[JavaScript] Builtin Objects and Functions

Even though jQuery provides a lot of features you can use, there are some really useful functions in JavaScript. Also JavaScript can be regarded as a OO language and each data type is an object. Therefore, you can access properties and methods of a type.  

1. “Array” Object

An array is an object too. It provides the “length” property and a couple of useful methods.

  • toString(): converts an array to a string, and returns the result
  • concat(array2, array3, …, arrayX): joins two or more arrays, and returns a new array
  • join(separator): joins all elements of an array into a string, the default separator is comma
  • slice(start, end): selects a part of an array, and returns the new array, the element at the end index is not included into a result, just omit the end index if you want to slice an array to the end element.
function arrayTest() {
  var arr1 = ['Hello', 'World'];
  var arr2 = ['Morning', 'Afternoon', 'Evening', 'Night'];
  alert('Length arr1 = ' + arr1.length+', Length arr2 = ' + arr2.length);
  var arr3 = arr1.concat(arr2);
  alert('Length arr3 = ' + arr3.length + ' - ' + arr3.toString());
  var arr4 = arr1.join('\t');
  alert(arr4);
  var arr5 = arr2.slice(1, 3);
  alert('Length arr5 = ' + arr5.length + ' - ' + arr5.toString());
}

 

2. “Math” Object

When you do some methematical calculations, you can use the methods provided by a “Math” object. All properties and methods are called by using a “Math” object without creating it explictly. You can think of them as static members of “Math” properties.

  • E: Euler’s number (2.718 …)
  • PI: (3.14159…)
  • SQRT2: Square root of 2 (1.414…)

– Methods –

  • abs(x): the absolute value
  • cos(x): the cosine of x, in radians
  • sin(x): the sine of x, in radians
  • tan(x): the tangent of an angle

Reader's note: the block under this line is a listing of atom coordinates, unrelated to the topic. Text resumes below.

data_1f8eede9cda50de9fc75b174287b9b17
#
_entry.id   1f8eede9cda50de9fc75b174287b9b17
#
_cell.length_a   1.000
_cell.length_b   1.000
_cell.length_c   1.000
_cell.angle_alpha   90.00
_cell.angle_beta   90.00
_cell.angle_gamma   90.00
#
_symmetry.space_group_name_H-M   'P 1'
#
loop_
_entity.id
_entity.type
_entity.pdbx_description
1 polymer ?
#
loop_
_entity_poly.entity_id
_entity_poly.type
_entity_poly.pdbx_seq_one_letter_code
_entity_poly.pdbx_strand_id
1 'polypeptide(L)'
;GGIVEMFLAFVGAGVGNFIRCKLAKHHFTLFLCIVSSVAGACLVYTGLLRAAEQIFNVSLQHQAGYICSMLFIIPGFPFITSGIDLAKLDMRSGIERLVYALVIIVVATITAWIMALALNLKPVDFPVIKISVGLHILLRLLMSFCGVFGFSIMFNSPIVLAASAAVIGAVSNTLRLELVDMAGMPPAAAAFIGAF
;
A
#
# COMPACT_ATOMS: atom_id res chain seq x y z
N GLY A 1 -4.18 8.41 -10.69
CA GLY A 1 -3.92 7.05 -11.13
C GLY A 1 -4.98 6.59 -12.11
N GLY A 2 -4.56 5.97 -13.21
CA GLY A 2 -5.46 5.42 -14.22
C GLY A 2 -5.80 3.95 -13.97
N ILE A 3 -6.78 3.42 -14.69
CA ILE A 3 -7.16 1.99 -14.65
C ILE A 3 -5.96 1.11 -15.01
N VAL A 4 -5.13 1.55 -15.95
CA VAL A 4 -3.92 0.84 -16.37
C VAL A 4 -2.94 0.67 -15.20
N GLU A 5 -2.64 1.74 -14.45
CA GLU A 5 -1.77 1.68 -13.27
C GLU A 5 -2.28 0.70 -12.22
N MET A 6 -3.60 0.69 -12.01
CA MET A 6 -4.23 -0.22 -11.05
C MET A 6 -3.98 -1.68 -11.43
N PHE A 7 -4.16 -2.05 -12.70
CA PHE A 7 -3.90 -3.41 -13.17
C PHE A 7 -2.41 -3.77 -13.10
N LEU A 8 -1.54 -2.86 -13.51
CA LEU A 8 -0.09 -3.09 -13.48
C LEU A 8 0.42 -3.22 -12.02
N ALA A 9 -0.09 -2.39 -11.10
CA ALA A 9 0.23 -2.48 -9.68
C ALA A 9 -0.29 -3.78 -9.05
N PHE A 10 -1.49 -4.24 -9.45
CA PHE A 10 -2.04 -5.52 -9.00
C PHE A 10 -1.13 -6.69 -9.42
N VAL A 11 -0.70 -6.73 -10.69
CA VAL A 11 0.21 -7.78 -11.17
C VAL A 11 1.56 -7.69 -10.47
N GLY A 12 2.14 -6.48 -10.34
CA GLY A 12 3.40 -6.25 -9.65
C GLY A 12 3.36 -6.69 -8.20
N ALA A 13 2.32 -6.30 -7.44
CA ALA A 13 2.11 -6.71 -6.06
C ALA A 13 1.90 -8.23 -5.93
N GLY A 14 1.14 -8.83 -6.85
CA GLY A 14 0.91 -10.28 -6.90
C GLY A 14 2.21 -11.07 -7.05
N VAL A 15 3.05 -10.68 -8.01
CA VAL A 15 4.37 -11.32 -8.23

• acos(x): the arccosine of x, in radians
  • asin(x): the arcsine of x, in radians
  • atan(x): the arctangent of x as a numeric value between -PI/2 and PI/2 radians
  • ceil(x): rounded upwards the nearest integer (bigger than x)
  • floor(x): rounded downwards to the nearest integer (less than x)
  • round(x): rounded to the nearest integer
  • log(x):  the natural logarithm
  • exp(x): Exponential
  • pow(x,y): x to the power of y
  • sqrt(x): the square root of x
  • max(x,y,z,…,n): the highest value
  • min(x,y,z,…,n): the lowest value
  • random(): a random number between 0 and 1
function mathTest() {
  alert('ceil(1.6) = ' + Math.ceil(1.6)
    + ', floor(1.6) = ' + Math.floor(1.6)
    + ', round(1.6) = ' + Math.round(1.6));
  alert('pow(sqrt2, 2) = ' + Math.pow(Math.SQRT2, 2).toFixed(2));
  alert('max(1,2,3,4) = ' + Math.max(1, 2, 3, 4) +
', min(1,2,3,4) = ' + Math.min(1, 2, 3, 4));
}

 

3. “Number” Object

The “Number” object is a wrapper for primitive numeric values.

– Properties –

  • MAX_VALUE: the largest number possible in JavaScript
  • MIN_VALUE: the smallest number possible in JavaScript
  • NEGATIVE_INFINITY: negative infinity (returned on overflow)
  • POSITIVE_INFINITY: infinity (returned on overflow)

– Methods –

  • toExponential(x): converts a number into an exponential notation
  • toFixed(x): formats a number with x numbers of digits after the decimal point
  • toPrecision(x): formats a number to x length
  • toString(): converts a Number object to a string
function numberTest() {
  var num = 10.345;
  alert('MAX_VALUE = ' + Number.MAX_VALUE
    + ', MIN_VALUE = ' + Number.MIN_VALUE);
  alert('NEGATIVE_INFINITY = ' + Number.NEGATIVE_INFINITY
    + ', POSITIVE_INFINITY = ' + Number.POSITIVE_INFINITY);
  alert('10.345.toExponential() = ' + num.toExponential());
  alert('10.345.toFixed(1) = ' + num.toFixed(1));
  alert('10.345.toPrecision(6) = ' + num.toPrecision(6));
}

 

4. “String” object

A string has the “length” property.

– Methods –

  • charAt(index): the character at the specified index
  • charCodeAt(index): the Unicode of the character at the specified index
  • concat(s2, s3, …, sX): joins two or more strings, and returns the joined strings
  • indexOf(searchstring, start): the position of the first occurrence
  • lastIndexOf(searchstring, start): the position of the last occurrence
  • split(separator): splits a string into an array of substrings
  • substr(start,length): extracts the characters from a string, beginning at a specified start position, and through the specified number of character